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A proliferation saturation index to predict radiation response and personalize radiotherapy fractionation

Overview of attention for article published in Radiation Oncology, July 2015
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About this Attention Score

  • In the top 5% of all research outputs scored by Altmetric
  • One of the highest-scoring outputs from this source (#4 of 1,826)
  • High Attention Score compared to outputs of the same age (96th percentile)

Mentioned by

69 tweeters
1 Facebook page
1 Google+ user


82 Dimensions

Readers on

77 Mendeley
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A proliferation saturation index to predict radiation response and personalize radiotherapy fractionation
Published in
Radiation Oncology, July 2015
DOI 10.1186/s13014-015-0465-x
Pubmed ID

Sotiris Prokopiou, Eduardo G. Moros, Jan Poleszczuk, Jimmy Caudell, Javier F. Torres-Roca, Kujtim Latifi, Jae K. Lee, Robert Myerson, Louis B. Harrison, Heiko Enderling


Although altered protocols that challenge conventional radiation fractionation have been tested in prospective clinical trials, we still have limited understanding of how to select the most appropriate fractionation schedule for individual patients. Currently, the prescription of definitive radiotherapy is based on the primary site and stage, without regard to patient-specific tumor or host factors that may influence outcome. We hypothesize that the proportion of radiosensitive proliferating cells is dependent on the saturation of the tumor carrying capacity. This may serve as a prognostic factor for personalized radiotherapy (RT) fractionation. We introduce a proliferation saturation index (PSI), which is defined as the ratio of tumor volume to the host-influenced tumor carrying capacity. Carrying capacity is as a conceptual measure of the maximum volume that can be supported by the current tumor environment including oxygen and nutrient availability, immune surveillance and acidity. PSI is estimated from two temporally separated routine pre-radiotherapy computed tomography scans and a deterministic logistic tumor growth model. We introduce the patient-specific pre-treatment PSI into a model of tumor growth and radiotherapy response, and fit the model to retrospective data of four non-small cell lung cancer patients treated exclusively with standard fractionation. We then simulate both a clinical trial hyperfractionation protocol and daily fractionations, with equal biologically effective dose, to compare tumor volume reduction as a function of pretreatment PSI. With tumor doubling time and radiosensitivity assumed constant across patients, a patient-specific pretreatment PSI is sufficient to fit individual patient response data (R(2) = 0.98). PSI varies greatly between patients (coefficient of variation >128 %) and correlates inversely with radiotherapy response. For this study, our simulations suggest that only patients with intermediate PSI (0.45-0.9) are likely to truly benefit from hyperfractionation. For up to 20 % uncertainties in tumor growth rate, radiosensitivity, and noise in radiological data, the absolute estimation error of pretreatment PSI is <10 % for more than 75 % of patients. Routine radiological images can be used to calculate individual PSI, which may serve as a prognostic factor for radiation response. This provides a new paradigm and rationale to select personalized RT dose-fractionation.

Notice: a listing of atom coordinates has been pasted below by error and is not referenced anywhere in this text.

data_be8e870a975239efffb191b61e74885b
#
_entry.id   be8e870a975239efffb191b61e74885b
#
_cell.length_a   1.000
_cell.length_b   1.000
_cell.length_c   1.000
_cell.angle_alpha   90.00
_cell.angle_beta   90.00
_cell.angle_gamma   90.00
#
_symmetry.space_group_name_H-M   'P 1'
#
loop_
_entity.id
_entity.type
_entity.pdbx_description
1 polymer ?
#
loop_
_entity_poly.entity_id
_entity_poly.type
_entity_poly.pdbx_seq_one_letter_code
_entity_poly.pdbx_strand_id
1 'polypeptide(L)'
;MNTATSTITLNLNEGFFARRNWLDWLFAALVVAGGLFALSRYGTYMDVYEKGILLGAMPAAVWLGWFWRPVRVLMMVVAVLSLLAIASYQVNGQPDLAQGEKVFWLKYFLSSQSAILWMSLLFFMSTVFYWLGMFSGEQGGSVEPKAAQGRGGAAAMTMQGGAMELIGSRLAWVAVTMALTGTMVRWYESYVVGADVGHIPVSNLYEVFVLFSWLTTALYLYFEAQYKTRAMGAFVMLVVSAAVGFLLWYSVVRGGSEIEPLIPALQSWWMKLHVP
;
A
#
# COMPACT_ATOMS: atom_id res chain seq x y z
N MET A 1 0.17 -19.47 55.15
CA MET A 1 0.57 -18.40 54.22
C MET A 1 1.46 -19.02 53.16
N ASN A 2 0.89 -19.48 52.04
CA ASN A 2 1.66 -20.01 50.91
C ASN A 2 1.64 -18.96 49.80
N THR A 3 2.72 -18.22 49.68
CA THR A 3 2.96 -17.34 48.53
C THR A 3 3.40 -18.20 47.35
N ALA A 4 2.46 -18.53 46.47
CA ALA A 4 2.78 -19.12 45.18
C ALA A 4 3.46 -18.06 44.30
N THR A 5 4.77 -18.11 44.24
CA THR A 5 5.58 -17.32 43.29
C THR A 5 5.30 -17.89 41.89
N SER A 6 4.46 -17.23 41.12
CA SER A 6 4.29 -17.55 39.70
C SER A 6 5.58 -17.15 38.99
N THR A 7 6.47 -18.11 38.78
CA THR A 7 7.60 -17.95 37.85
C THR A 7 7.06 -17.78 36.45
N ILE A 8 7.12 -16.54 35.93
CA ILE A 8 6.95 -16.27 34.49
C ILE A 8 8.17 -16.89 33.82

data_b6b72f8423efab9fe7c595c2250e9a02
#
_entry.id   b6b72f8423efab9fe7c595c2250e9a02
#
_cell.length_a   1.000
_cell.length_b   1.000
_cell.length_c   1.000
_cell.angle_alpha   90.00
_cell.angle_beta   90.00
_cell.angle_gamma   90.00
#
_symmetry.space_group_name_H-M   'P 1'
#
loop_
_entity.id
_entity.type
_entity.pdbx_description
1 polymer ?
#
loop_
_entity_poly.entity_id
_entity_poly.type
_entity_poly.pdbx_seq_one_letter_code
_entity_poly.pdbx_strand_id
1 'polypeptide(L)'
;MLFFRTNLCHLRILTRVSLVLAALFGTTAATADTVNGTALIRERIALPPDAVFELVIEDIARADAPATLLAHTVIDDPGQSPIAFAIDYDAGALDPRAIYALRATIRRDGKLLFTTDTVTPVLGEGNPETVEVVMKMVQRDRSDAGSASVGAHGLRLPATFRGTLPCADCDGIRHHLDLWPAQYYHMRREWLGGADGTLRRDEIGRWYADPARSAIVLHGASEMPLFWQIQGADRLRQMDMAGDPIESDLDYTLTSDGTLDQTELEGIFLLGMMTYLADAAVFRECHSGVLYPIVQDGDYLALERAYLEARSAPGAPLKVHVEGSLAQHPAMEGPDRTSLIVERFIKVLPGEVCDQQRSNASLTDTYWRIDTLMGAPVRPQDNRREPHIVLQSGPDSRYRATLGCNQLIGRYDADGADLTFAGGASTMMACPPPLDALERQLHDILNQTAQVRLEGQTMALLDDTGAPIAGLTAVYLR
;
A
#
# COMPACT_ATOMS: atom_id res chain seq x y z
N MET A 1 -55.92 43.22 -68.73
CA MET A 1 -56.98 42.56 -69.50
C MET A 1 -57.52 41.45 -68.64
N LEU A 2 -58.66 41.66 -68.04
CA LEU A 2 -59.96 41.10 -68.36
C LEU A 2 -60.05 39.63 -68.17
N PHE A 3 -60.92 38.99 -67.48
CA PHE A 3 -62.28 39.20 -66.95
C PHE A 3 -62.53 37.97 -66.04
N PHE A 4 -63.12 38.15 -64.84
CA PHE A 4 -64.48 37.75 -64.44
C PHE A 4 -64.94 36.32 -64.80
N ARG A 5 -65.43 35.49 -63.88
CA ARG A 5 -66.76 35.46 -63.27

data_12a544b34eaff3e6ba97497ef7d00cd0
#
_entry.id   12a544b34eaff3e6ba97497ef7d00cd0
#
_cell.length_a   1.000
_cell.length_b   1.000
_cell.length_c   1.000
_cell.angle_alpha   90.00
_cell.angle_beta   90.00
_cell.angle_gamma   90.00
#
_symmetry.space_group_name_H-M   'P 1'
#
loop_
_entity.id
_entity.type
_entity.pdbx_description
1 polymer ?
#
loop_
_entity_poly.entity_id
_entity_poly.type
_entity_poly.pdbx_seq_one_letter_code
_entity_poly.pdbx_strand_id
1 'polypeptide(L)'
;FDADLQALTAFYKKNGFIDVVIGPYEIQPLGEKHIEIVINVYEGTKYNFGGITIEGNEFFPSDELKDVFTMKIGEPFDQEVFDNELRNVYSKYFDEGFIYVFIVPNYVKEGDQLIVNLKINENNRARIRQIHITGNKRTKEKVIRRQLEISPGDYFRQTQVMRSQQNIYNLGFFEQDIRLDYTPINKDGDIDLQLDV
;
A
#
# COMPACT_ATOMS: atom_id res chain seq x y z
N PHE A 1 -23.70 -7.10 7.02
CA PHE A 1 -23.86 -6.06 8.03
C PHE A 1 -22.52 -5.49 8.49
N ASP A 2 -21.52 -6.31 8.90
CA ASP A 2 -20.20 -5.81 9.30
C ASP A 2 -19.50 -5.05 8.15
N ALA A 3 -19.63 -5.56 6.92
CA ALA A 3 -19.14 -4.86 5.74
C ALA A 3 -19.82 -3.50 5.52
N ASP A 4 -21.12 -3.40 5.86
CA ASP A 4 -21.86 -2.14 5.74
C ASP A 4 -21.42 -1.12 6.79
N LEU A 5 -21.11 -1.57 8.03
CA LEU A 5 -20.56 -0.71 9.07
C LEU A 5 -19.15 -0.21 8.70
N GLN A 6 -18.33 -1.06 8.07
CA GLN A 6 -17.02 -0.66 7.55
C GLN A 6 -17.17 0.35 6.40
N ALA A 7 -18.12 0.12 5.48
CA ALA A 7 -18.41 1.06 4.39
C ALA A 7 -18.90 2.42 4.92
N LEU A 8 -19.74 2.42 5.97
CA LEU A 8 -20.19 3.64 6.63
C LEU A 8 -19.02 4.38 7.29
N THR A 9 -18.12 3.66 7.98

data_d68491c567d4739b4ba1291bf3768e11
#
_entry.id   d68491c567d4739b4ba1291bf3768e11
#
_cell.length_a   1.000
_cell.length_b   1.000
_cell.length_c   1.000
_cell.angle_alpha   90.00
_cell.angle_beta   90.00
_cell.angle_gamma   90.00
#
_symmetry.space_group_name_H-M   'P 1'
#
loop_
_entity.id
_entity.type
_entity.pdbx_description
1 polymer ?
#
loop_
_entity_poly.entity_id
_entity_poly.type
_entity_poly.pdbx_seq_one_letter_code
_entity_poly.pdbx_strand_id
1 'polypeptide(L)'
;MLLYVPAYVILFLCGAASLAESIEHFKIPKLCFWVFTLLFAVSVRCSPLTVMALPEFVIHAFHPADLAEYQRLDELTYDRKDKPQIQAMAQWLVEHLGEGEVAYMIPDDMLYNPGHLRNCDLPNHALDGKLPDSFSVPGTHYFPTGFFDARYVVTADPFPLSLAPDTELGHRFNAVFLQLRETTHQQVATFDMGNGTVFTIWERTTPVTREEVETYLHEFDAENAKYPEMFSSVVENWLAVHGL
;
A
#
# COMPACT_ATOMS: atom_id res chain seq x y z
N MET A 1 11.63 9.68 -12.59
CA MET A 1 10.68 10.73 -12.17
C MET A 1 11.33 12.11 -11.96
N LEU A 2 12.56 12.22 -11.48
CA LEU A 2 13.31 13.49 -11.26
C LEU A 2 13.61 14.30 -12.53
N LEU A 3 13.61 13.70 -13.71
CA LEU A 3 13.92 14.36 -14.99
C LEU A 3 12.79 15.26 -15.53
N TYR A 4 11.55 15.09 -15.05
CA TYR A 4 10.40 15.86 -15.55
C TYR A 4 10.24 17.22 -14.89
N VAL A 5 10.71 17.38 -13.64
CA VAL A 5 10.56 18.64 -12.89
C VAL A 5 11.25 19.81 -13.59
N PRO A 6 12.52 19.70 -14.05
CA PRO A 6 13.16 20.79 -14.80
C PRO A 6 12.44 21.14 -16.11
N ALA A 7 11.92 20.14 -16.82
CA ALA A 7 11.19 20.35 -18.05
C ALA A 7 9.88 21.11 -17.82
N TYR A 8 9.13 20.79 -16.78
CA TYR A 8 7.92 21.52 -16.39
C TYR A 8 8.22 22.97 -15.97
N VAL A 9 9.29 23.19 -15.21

Twitter Demographics

The data shown below were collected from the profiles of 69 tweeters who shared this research output. Click here to find out more about how the information was compiled.

Mendeley readers

The data shown below were compiled from readership statistics for 77 Mendeley readers of this research output. Click here to see the associated Mendeley record.

Geographical breakdown

Country Count As %
United States 2 3%
United Kingdom 1 1%
Unknown 74 96%

Demographic breakdown

Readers by professional status Count As %
Student > Ph. D. Student 20 26%
Researcher 15 19%
Student > Master 8 10%
Other 5 6%
Student > Doctoral Student 4 5%
Other 15 19%
Unknown 10 13%
Readers by discipline Count As %
Medicine and Dentistry 15 19%
Mathematics 13 17%
Physics and Astronomy 8 10%
Agricultural and Biological Sciences 5 6%
Biochemistry, Genetics and Molecular Biology 5 6%
Other 15 19%
Unknown 16 21%

Attention Score in Context

This research output has an Altmetric Attention Score of 45. This is our high-level measure of the quality and quantity of online attention that it has received. This Attention Score, as well as the ranking and number of research outputs shown below, was calculated when the research output was last mentioned on 30 June 2021.
All research outputs
of 19,270,921 outputs
Outputs from Radiation Oncology
of 1,826 outputs
Outputs of similar age
of 243,903 outputs
Outputs of similar age from Radiation Oncology
of 1 outputs
Altmetric has tracked 19,270,921 research outputs across all sources so far. Compared to these this one has done particularly well and is in the 96th percentile: it's in the top 5% of all research outputs ever tracked by Altmetric.
So far Altmetric has tracked 1,826 research outputs from this source. They receive a mean Attention Score of 2.6. This one has done particularly well, scoring higher than 99% of its peers.
Older research outputs will score higher simply because they've had more time to accumulate mentions. To account for age we can compare this Altmetric Attention Score to the 243,903 tracked outputs that were published within six weeks on either side of this one in any source. This one has done particularly well, scoring higher than 96% of its contemporaries.
We're also able to compare this research output to 1 others from the same source and published within six weeks on either side of this one. This one has scored higher than all of them